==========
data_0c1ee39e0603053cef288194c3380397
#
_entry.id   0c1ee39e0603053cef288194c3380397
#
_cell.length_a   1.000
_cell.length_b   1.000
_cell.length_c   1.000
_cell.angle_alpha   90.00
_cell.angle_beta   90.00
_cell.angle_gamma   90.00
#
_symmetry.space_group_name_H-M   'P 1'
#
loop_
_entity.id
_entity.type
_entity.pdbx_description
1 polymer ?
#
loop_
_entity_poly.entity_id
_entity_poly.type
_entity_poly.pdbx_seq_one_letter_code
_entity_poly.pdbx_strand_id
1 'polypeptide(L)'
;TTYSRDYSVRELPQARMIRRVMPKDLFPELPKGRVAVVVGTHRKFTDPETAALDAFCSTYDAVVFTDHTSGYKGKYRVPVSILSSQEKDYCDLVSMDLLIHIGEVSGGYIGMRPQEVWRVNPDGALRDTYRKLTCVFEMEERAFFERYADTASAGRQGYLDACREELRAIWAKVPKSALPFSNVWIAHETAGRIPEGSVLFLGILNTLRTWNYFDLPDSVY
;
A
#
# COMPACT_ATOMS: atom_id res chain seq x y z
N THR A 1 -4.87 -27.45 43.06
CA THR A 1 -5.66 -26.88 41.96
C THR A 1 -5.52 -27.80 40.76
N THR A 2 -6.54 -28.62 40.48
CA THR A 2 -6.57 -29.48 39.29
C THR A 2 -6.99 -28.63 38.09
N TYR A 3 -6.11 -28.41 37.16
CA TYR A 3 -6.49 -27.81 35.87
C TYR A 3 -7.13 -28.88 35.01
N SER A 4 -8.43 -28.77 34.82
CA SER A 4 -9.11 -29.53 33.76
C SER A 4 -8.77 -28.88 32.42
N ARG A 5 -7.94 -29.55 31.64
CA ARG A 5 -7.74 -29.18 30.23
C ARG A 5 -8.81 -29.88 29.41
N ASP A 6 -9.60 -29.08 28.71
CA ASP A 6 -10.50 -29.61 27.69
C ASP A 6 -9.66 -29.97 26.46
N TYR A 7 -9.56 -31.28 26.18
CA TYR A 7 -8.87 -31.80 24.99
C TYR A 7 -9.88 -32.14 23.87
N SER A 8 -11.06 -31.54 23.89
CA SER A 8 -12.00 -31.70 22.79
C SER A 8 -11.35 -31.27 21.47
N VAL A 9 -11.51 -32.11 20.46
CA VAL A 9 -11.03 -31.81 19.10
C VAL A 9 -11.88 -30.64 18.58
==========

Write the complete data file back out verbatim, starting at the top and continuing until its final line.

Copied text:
data_0c1ee39e0603053cef288194c3380397
#
_entry.id   0c1ee39e0603053cef288194c3380397
#
_cell.length_a   1.000
_cell.length_b   1.000
_cell.length_c   1.000
_cell.angle_alpha   90.00
_cell.angle_beta   90.00
_cell.angle_gamma   90.00
#
_symmetry.space_group_name_H-M   'P 1'
#
loop_
_entity.id
_entity.type
_entity.pdbx_description
1 polymer ?
#
loop_
_entity_poly.entity_id
_entity_poly.type
_entity_poly.pdbx_seq_one_letter_code
_entity_poly.pdbx_strand_id
1 'polypeptide(L)'
;TTYSRDYSVRELPQARMIRRVMPKDLFPELPKGRVAVVVGTHRKFTDPETAALDAFCSTYDAVVFTDHTSGYKGKYRVPVSILSSQEKDYCDLVSMDLLIHIGEVSGGYIGMRPQEVWRVNPDGALRDTYRKLTCVFEMEERAFFERYADTASAGRQGYLDACREELRAIWAKVPKSALPFSNVWIAHETAGRIPEGSVLFLGILNTLRTWNYFDLPDSVY
;
A
#
# COMPACT_ATOMS: atom_id res chain seq x y z
N THR A 1 -4.87 -27.45 43.06
CA THR A 1 -5.66 -26.88 41.96
C THR A 1 -5.52 -27.80 40.76
N THR A 2 -6.54 -28.62 40.48
CA THR A 2 -6.57 -29.48 39.29
C THR A 2 -6.99 -28.63 38.09
N TYR A 3 -6.11 -28.41 37.16
CA TYR A 3 -6.49 -27.81 35.87
C TYR A 3 -7.13 -28.88 35.01
N SER A 4 -8.43 -28.77 34.82
CA SER A 4 -9.11 -29.53 33.76
C SER A 4 -8.77 -28.88 32.42
N ARG A 5 -7.94 -29.55 31.64
CA ARG A 5 -7.74 -29.18 30.23
C ARG A 5 -8.81 -29.88 29.41
N ASP A 6 -9.60 -29.08 28.71
CA ASP A 6 -10.50 -29.61 27.69
C ASP A 6 -9.66 -29.97 26.46
N TYR A 7 -9.56 -31.28 26.18
CA TYR A 7 -8.87 -31.80 24.99
C TYR A 7 -9.88 -32.14 23.87
N SER A 8 -11.06 -31.54 23.89
CA SER A 8 -12.00 -31.70 22.79
C SER A 8 -11.35 -31.27 21.47
N VAL A 9 -11.51 -32.11 20.46
CA VAL A 9 -11.03 -31.81 19.10
C VAL A 9 -11.88 -30.64 18.58